This article is part of the Blender Guide series:
- Blender 3D Basics: The Getting Started Guide
- Blender 3D Materials and Textures Basics
- Blender 3D Lighting and Rendering Basics
- Blender 3D Advanced Modelling
- Blender 3D Animation Basics
- Mastering 3D Rendering in Blender
- Mastering 3D Lighting in Blender
- Master HDR Environment Lighting in Blender 3D
- Mastering Blender 3D Textures with UV Mapping
- Mastering Depth of Focus in Blender 3D for Realism
- Building a Custom Ring in Blender for 3D Printing
- Mastering Blender 3D Digital Cinematography
- Blender 3D Building Virtual Video Screens
- Mastering Blender 3D for Lathed Objects
- Building Complex Camera Rigs in Blender 3D
3D objects don’t look like real world objects because they lack colour, depth and texture. But there are ways you can digitally paint your 3D objects in Blender 3D to make them look like the real thing.
In this article we show you how to texturize objects that you make in Blender 3D using photographic bitmaps and graphics you create. If you don’t already have Blender 3D, get your free copy at http://www.blender.org and follow along. It’s available for a variety of platforms.
Painting with Pixels
Modeling objects in Blender 3D is only a third of the picture. First you need objects, then you need textures on the surfaces of those objects, and finally you need lighting. We’ve already covered the first step, and the last step we’ll cover in a later article. Let’s talk about bitmaps.
Bitmaps are old computer speak for graphic image files, the kind you get from Photoshop or Gimp made up of pixels, as opposed to the kind you get from Illustrator or Inkscape which are CAD-type graphics. Files from the latter programs are not a picture; they are a list of instructions for how to draw a picture.
So we need to concern ourselves only with bitmap images, such as JPG, PNG or GIF files. What kind of graphics can you use for object textures? Well if you are an artist you can draw them from scratch. But the majority of usages just use artfully edited photos of real world textures.
A lot of CG you see in movies and TV is not ultra detailed 3D models, but quite simple models with realistic bitmaps covering them. They are like a car covered in photographic vinyls.
If you haven’t already added an object, for simplicity’s sake, add a sphere. Use “Shift + A” to open the floating menu and “Add -> Mesh -> UV Sphere.” Click the Modifiers button on the Properties menu (the little Spanner). Add modifier, choose Subdivision surfaces and turn the Subdivision Surface up to 3 on View and 6 on Render.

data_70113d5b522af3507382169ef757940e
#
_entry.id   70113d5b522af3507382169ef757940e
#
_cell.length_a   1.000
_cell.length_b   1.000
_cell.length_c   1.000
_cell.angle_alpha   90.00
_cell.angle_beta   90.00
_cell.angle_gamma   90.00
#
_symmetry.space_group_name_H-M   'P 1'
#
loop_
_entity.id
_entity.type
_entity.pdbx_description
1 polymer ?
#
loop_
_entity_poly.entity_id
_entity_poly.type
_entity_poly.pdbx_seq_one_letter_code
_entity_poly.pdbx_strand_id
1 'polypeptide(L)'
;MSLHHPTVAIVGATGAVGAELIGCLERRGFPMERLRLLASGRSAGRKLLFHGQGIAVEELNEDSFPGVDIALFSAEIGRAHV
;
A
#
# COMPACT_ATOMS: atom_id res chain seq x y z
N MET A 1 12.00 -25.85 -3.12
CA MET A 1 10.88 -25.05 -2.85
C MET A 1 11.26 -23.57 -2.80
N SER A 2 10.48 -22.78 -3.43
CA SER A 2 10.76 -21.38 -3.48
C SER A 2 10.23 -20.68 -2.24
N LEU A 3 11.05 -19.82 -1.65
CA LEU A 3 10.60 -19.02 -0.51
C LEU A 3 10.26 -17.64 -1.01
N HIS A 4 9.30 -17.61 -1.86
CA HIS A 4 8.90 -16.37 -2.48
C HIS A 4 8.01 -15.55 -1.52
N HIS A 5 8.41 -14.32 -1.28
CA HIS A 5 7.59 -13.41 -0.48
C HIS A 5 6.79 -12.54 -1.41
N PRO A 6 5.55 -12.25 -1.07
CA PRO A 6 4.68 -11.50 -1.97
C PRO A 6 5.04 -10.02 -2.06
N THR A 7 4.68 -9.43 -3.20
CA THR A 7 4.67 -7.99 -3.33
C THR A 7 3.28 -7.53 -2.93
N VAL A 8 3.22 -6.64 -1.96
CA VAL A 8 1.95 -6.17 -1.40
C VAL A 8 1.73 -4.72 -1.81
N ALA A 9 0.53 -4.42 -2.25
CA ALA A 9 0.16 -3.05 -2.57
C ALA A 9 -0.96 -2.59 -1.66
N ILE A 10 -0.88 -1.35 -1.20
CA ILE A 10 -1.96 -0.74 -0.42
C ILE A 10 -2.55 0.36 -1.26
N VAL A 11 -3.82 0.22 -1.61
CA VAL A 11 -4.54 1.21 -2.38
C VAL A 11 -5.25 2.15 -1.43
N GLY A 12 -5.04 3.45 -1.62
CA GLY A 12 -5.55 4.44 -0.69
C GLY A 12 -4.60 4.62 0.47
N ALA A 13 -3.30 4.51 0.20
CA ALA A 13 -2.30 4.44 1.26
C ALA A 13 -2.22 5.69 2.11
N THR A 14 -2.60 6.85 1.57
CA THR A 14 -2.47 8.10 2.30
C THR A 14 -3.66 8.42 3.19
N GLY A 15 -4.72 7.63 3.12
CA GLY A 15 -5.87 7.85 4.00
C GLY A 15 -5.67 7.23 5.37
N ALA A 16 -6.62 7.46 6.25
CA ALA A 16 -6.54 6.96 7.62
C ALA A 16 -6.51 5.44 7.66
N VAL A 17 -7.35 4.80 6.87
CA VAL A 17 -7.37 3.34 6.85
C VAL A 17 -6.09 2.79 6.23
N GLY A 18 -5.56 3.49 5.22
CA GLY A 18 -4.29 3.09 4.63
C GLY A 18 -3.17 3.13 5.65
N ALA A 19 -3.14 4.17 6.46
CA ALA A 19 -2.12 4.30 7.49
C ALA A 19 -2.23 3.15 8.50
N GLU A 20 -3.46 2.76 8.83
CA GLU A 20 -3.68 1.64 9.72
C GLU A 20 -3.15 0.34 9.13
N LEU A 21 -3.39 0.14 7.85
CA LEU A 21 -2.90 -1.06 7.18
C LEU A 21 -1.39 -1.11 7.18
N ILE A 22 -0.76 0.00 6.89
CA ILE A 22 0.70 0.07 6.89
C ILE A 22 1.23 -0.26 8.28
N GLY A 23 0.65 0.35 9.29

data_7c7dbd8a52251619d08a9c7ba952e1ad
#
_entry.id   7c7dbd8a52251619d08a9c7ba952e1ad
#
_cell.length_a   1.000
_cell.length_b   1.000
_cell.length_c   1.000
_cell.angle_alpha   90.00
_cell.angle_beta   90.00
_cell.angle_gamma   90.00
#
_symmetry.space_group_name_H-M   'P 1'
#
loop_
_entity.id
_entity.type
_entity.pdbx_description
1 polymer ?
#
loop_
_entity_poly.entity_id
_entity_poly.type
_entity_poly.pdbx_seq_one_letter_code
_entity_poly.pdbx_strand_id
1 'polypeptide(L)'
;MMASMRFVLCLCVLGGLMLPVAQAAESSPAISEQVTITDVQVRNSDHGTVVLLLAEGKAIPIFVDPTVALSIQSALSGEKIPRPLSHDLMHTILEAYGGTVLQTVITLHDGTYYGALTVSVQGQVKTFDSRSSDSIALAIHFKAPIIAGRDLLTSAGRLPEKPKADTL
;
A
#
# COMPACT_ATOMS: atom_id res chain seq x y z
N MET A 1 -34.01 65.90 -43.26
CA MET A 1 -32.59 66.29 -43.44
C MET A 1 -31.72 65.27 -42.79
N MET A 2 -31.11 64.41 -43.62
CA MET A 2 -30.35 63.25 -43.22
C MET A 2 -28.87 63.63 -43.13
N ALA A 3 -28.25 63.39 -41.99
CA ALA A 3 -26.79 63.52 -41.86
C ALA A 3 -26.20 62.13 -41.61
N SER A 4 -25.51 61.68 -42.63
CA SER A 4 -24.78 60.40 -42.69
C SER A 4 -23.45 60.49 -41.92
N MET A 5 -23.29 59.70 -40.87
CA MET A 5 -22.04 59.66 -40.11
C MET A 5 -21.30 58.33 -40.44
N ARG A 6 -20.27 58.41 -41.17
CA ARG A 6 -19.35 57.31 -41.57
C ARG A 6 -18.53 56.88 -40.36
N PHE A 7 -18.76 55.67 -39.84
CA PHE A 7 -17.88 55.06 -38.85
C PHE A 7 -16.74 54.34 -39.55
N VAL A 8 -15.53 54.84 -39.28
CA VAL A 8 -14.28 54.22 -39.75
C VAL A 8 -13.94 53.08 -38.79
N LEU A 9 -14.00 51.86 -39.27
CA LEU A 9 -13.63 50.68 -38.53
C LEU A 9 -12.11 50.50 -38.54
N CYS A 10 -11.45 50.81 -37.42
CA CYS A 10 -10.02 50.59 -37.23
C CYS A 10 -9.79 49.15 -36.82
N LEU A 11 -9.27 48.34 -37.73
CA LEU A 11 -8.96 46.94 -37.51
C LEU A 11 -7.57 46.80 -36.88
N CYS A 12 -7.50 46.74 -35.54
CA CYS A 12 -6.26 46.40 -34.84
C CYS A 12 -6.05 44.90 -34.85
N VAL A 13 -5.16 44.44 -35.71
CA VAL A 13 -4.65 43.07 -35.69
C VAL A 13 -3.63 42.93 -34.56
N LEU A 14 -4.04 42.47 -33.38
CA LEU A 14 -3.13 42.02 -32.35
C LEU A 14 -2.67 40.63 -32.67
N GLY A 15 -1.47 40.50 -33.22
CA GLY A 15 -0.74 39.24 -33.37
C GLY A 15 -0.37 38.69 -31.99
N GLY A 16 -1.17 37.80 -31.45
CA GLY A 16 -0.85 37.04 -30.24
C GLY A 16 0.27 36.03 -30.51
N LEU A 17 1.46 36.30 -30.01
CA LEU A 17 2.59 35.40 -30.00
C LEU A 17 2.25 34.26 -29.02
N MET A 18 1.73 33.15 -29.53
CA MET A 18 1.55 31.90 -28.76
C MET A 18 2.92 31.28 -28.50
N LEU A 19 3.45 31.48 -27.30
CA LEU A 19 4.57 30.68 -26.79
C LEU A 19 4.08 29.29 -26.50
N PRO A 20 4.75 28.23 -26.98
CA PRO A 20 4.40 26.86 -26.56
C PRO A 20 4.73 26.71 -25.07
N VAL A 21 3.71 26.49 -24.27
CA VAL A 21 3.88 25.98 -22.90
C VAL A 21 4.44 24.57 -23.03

Change the view to camera by pressing 0 on the keypad.
To add a texture to an object, place the mouse cursor in the bottom left-hand corner of the interface till the cursor turns to a cross. Now drag till you have opened another viewport.
In the left viewport, select Node editor from the View menu. This is where the attributes of the texture will be set by adding nodes.
If you want to see the changes you make to the texture in real time (and your computer is fast enough), you can set the view to Rendered in the right hand viewport. Click the Viewport Shading menu (the little ball) and choose Rendered. This will show the textures on the objects in the viewport, so you will know when you have it right.
Note: if you haven’t set it already, choose Cycles Render from the drop-down at the top of the screen. This is a much higher quality rendering engine which we’ll be talking about in a subsequent article when we talk about rendering.
Right-click on the object you created to select it. On the row of buttons in the Properties editor, select the Material button.
Click the New button on the default material to assign a basic texture to the object. The default surface type is Diffuse BSDF.
In the Node editor a couple of nodes will now appear by default: the Diffuse BSDF node and the Object Output node. This is what we will use to form the basis of our texture.
Use the Add menu down the bottom of the interface to “Add -> Texture -> Image Texture.” The node will be stuck to the cursor until you left-click somewhere in the Node view.
Click the Open button and add a graphic, a pattern of some kind is best. Change the projection type by clicking on Flat and selecting Sphere from the popup menu.
Click the output “noodle” on the right of the Image Texture node marked Color, and drag it to connect with the input dot that says Color on the Diffuse BSDF node. Note: input nodes are on the left of each node, and output nodes are on the right. You connect nodes left to right, input -> output.
Congratulations, you have just mastered Node editing.
Now use “Add -> Vector -> Mapping” to add a mapping node. This will allow you to scale and rotate the bitmap to match the size of your object. Connect the output noodle marked Vector to the input dot marked Vector on the Image Texture node.
The default on the Mapping node is the Point tab. Change the scale until the texture looks correct in the preview-rendered image in Camera viewport.
Finally “Add -> Input -> Texture Coordinate node” and connect the Generate output noodle to the input dot on the Mapping node marked Vector.
That’s it: you have a textured sphere. Okay, it won’t win an Academy Award for visual effects, but it’s an object you made, and it’s textured. We’ll get into bump, diffuse and specular highlight maps and UV texture mapping in a forthcoming article.
If you have any questions about texture mapping and making textures in Blender, let us know in the comments below.